When South Africa's first democratic elections took place in 1994, it allowed the world - and particularly the advertising and film industries - to discover the country's diverse range of locations that had until then remained largely a secret.
Since 1994, the country has become a darling of the ad world, thanks largely to the landscape, but also because of its accessibility, good value and cultural familiarity for Brits shooting there. Even simple things, such as driving on the same side of the road, help to make it a popular shooting location for British creatives.
Cape Town remains the location of choice thanks to its climate and the variety of looks on offer. When Britain is blanketed in winter gloom, Cape Town enjoys dry, sunny weather, ensuring minimal disruption due to poor conditions. And it's not just the exotic scenery that agencies head south for. The country can also offer very British- and European-looking locations, boosting its appeal considerably.
Ashley Bacon, the group executive creative director at FCB Johannesburg, says: "Cape Town is used the most: it has a very Mediterranean feel where you can maximise Northern Hemisphere light conditions. You can approximate almost anything there. You can get two to three looks in as many days, from Mediterranean to mountaintop to desert. The Klein Karoo, which is semi-desert, is a 90-minute drive away from Cape Town."
Barry Munchick, the proprietor of the South African production house Velocity Films, thinks another reason Cape Town is so popular is because of its "good vibe", with top hotels, restaurants and a well-established cafe society to keep teams happy.
While Johannesburg plays second fiddle to Cape Town in terms of shoots, the city can offer a wider array of urban landscapes and is only an hour's drive from the game farms.
But Clare van Zyl, a producer at Monkey Films, a service company based in Cape Town, says: "There is prejudice against basing in Johannesburg because there's still a fear among some clients of the violence, but it has fantastic locations."
Indeed, she's worried Cape Town is being overused. "We often encourage people to shoot out of Cape Town because some locations are being over used. You might have to spend a bit more money to shoot in Durban because there are no crews there, but it's worth it."
The country's capital, Pretoria, can provide a European look with tree-lined streets, good shopping areas and piazzas, while the tropical nature of Durban means it works well as a substitute for India or Cuba and its ocean setting makes it particularly popular for water shots.
Van Zyl is keen to point out that there's more to South Africa than dramatic scenery. "Often people think we can't give them very ordinary and downbeat," she says. But she cites two recent ads shot in South Africa that make no use of its scenery. The Wrigley's "alien" ad, shot by Guy Manwaring and winner of a silver at Cannes, was mostly set-built, looked totally English with its range of domestic, street and bingo shots, but was filmed in South Africa. Similarly, M&C Saatchi's Privilege insurance ad, set around an English golf course and starring Joanna Lumley, was all shot in Cape Town. An orphanage was used for the Club House exterior, a hall of residence for the interior and a local golf course for the fairway shots.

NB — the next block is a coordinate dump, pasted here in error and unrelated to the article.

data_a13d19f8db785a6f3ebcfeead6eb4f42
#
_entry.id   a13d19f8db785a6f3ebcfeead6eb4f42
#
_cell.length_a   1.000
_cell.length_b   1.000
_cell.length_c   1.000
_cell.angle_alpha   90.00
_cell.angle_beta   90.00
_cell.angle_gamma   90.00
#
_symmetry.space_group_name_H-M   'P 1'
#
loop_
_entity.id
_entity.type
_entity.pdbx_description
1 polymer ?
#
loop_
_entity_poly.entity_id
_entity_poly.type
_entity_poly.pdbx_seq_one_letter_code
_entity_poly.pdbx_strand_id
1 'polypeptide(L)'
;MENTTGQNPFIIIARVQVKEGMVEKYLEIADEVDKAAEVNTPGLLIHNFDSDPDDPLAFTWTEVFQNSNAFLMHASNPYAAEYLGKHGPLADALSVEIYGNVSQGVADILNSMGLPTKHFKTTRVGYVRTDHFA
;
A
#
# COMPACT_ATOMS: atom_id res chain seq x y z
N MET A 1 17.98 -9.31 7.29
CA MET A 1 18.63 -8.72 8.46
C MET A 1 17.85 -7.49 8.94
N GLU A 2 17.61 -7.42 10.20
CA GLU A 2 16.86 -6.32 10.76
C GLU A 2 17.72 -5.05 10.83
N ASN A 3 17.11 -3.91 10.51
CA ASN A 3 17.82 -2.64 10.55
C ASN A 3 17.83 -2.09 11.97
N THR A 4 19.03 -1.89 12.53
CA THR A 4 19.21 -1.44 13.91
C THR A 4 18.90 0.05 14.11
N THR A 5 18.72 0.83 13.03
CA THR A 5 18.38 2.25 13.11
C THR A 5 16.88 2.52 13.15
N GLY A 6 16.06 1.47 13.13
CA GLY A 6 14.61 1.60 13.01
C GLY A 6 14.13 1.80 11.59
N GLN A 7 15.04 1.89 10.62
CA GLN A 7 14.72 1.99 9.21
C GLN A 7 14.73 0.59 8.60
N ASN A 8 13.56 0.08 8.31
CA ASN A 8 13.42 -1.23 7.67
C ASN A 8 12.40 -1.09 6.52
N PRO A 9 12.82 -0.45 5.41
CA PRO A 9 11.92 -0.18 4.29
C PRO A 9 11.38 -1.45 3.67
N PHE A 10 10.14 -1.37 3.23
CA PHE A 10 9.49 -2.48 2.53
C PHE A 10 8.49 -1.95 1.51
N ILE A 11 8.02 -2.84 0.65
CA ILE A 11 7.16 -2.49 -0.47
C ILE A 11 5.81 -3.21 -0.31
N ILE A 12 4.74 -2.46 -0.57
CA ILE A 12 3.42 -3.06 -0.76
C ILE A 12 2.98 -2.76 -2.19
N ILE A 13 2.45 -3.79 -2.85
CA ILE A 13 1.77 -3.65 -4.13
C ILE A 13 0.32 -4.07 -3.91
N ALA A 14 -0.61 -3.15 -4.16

Locations aside, there are several other key factors to South Africa's success as a location. While the language, culture and minimal time difference from the UK are all big plus factors, the country's renowned production crews are also crucial.
"We've got the best crews in the world and our export of directors has been fantastic. The industry here is very tight. A roll of film is expensive so we have to maximise our frame rates on one roll of film. Because of that discipline you get very good crews," Bacon says.
But South Africa has not had it all its own way. The strengthening rand meant it was no longer the cheap option and, recently, the country lost business to South America in particular. Munchick says: "I think people had some good shoots and some not so good shoots (in South America), but there were significant problems for the Brits with the difference in the time zones and language problems, while the level of film infrastructure is not as reliable as in South Africa.
"Here, we had a really good run from ten years ago to about four years ago when prices climbed steadily each year. That backfired and, with the rand getting stronger again, it made us quite expensive compared with Asia, South America and Eastern Europe." But, with the rand weakening again, he predicts business will improve for the film industry.
Oliver Nurock, an executive producer at Reel Africa, believes other locations outside of Cape Town must market themselves better if South Africa is to tempt agencies back to its shores. He believes that what is good for the film industry is good for the country because of the increased exposure, tourism revenues and job opportunities it provides.
"The greatest positive about shooting in South Africa, and in particular Cape Town, is that there is less red-tape, fewer restrictions, an absence of unions, the general non-jaded friendly eager-to-make-it-happen attitude of the residents and the fact that nothing is impossible," Nurock says.